Although many of the authors of the links provided above are from Stanford, it doesn't take long to realize that the quest for efficient PageRank-like calculation is a hot field of research. I realize this material goes beyond the scope of the OP, but it is important to hint at the fact that the basic algorithm isn't practical for big webs.

To finish with a very accessible text (yet with many links to in-depth info), I'd like to mention Wikipedia's excellent article

If you're serious about this kind of things, you may consider an introductory/refresher class in maths, particularly linear algebra, as well a computer science class that deal with graphs in general. BTW, great suggestion from Michael Dorfman, in this post, for OCW's video of 1806's lectures.

I hope this helps a bit...

share|improve this answer
    
Thank you for this.I'll take your advice –  Nedy Sep 20 '09 at 20:18
add comment

If you are serious about developing an algorithm for a search engine, I'd seriously recommend you take a Linear Algebra course. In the absence of an in-person course, the MIT OCW course by Gilbert Strang is quite good (video lectures at http://ocw.mit.edu/OcwWeb/Mathematics/18-06Spring-2005/VideoLectures/).

A class like this would certainly allow you to understand the mathematical symbols in the document you provide-- there's nothing in that paper that wouldn't be covered in a first-year Linear Algebra course.

I know this isn't the answer you are looking for, but it's really the best option for you. Having someone try to explain the individual symbols or algorithms to you when you don't have a good grasp of the basic concepts isn't a very good use of anybody's time.

share|improve this answer
    
Thanks alot.I appreciate it –  Nedy Sep 20 '09 at 20:15
add comment

This is the paper that you need: http://infolab.stanford.edu/~backrub/google.html (If you do not recognise the names of the authors, you will find more information about them here: http://www.google.com/corporate/execs.html).

The symbols used in the document, are described in the document in lay English.

Thanks for making me google this.

share|improve this answer
add comment

You might also want to read the introductory tutorial on the mathematics behind the construction of the Pagerank matrix written by David Austin's entitled How Google Finds Your Needle in the Web's Haystack; it starts with a simple example and builds to the full definition.

share|improve this answer
add comment

"The $25,000,000,000 Eigenvector: The Linear Algebra Behind Google". from Rose-Hulman is a bit out of date, because now Page Rank is the $491B linear algebra problem. I think the paper is very well written.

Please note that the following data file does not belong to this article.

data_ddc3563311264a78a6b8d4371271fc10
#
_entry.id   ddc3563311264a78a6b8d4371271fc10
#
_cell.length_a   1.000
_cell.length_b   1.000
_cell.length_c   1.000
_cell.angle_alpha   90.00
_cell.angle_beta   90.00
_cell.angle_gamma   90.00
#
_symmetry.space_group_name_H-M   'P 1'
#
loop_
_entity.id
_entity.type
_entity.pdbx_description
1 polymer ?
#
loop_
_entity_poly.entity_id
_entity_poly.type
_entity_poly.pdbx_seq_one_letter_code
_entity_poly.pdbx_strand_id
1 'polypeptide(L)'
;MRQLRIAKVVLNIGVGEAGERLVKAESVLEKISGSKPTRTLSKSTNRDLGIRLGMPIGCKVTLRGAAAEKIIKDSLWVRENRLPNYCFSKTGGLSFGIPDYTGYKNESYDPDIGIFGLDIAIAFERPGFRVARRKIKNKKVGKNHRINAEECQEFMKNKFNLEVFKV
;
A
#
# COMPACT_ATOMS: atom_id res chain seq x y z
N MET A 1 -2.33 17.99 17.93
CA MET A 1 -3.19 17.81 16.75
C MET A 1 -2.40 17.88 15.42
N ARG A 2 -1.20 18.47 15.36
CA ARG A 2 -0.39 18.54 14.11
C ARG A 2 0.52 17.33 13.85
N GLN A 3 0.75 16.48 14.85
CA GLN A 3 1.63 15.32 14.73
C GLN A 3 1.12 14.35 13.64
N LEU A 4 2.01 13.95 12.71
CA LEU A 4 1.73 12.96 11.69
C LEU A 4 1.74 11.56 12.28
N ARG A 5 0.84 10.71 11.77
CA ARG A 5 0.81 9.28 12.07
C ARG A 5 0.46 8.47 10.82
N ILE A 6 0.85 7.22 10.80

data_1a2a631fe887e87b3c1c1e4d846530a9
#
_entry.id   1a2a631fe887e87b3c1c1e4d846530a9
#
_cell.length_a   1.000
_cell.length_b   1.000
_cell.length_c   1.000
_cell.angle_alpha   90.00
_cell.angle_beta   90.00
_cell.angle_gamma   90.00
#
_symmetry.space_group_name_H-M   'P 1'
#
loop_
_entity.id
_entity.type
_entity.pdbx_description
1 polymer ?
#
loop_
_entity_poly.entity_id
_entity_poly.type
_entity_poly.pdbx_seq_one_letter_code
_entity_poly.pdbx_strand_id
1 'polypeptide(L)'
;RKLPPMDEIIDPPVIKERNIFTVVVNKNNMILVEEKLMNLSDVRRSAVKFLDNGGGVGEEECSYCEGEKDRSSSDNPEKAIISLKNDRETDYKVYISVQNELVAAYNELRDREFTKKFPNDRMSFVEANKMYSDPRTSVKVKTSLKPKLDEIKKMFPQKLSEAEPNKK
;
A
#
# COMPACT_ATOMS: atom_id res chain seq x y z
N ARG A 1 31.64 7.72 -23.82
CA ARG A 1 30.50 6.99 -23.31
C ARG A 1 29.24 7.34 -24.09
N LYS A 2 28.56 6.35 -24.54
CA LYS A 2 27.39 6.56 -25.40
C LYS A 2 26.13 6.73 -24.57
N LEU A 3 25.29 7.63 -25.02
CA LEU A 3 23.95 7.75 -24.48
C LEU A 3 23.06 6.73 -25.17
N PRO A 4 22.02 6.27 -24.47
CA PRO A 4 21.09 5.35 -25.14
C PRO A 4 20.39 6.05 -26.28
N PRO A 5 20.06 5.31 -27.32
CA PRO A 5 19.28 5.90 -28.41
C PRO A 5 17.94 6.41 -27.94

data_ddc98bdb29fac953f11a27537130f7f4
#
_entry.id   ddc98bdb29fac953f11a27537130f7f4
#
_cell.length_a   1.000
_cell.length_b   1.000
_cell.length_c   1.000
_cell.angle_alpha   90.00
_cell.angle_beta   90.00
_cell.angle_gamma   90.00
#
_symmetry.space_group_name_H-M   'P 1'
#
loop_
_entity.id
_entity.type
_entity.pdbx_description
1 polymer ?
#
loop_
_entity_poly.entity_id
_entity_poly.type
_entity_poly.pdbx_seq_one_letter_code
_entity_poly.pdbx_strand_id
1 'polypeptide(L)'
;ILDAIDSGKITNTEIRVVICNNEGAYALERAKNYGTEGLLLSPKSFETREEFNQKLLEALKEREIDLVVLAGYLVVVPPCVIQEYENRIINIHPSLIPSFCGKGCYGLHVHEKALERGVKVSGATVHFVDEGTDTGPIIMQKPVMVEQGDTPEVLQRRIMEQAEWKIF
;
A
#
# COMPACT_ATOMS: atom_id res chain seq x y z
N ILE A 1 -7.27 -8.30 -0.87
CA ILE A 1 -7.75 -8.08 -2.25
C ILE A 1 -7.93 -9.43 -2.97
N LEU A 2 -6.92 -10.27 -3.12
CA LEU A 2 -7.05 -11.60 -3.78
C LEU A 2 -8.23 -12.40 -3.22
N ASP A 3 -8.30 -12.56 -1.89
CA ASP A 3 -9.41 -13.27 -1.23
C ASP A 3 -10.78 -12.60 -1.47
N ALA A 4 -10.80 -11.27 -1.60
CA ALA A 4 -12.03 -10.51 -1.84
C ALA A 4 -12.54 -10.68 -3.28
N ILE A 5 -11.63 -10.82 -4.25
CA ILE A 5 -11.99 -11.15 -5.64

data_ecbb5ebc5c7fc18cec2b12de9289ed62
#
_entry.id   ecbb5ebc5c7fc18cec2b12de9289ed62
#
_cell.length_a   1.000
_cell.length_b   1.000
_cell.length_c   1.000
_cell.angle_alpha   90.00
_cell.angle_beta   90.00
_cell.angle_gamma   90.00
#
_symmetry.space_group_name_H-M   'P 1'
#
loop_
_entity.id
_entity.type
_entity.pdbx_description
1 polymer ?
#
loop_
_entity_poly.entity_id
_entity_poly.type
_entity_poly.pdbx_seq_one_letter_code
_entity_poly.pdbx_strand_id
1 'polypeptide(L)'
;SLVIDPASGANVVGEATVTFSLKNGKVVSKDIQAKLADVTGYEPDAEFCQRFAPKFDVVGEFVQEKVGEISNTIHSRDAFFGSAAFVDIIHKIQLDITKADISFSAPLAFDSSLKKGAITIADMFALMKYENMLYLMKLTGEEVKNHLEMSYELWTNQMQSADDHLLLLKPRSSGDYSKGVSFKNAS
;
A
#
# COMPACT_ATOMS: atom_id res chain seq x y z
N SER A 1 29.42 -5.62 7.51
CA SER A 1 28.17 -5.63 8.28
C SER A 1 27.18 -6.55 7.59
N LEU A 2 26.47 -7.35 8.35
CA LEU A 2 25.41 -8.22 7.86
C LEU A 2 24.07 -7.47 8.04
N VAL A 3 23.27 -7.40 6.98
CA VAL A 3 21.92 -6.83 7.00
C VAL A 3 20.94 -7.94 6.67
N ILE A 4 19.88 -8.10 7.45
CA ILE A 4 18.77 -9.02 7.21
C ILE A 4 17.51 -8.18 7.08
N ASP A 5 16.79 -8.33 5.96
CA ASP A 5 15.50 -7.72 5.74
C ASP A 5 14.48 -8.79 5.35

"Programming Collective Intelligence" has a nice discussion of Page Rank as well.

share|improve this answer
add comment

Duffymo posted the best refernce in my opinion. I studied the page rank algorithm in my senior undergrad year. Page rank is doing the following:

  1. Define the set of current webpages as the states of a finite markov chain.
  2. Define the probability of transitioning from site u to v where the there is an outgoing link to v from u to be

    1/u_{n} where u_{n} is the number of out going links from u.

  3. Assume the markov chain defined above is irreducible (this can be enforced with only a slight degradation of the results)

  4. It can be shown every finite irreducible markov chain has a stationary distribution. Define the page rank to be the stationary distribution, that is to say the vector that holds the probability of a random particle to end up at each given site as the number of state transitions goes to infinity.

Google uses a slight variation on the power method to find the stationary distribution (the power method finds dominant eigenvalues). Other than that there is nothing to it. Its rather simple and elegant and probably one of the simplest applications of markov chains I can think of, but it is wortha lot of money!

So all the pagerank algorithm does is take into account the topology of the web as an indication of whether a website should be important. The more incoming links a site has the greater the probability of a random particle spending its time at the site over an infinite amount of time.

share|improve this answer
    
Thank you gmath –  Nedy Sep 21 '09 at 6:04
add comment

If you want to learn more about page rank with less math, then this is very good tutorial on basic matrix operations. I recommend it for everyone who has little math background but wants to dive into ranking algorithms.

share|improve this answer
add comment

Your Answer

 
discard

By posting your answer, you agree to the privacy policy and terms of service.

Not the answer you're looking for? Browse other questions tagged or ask your own question.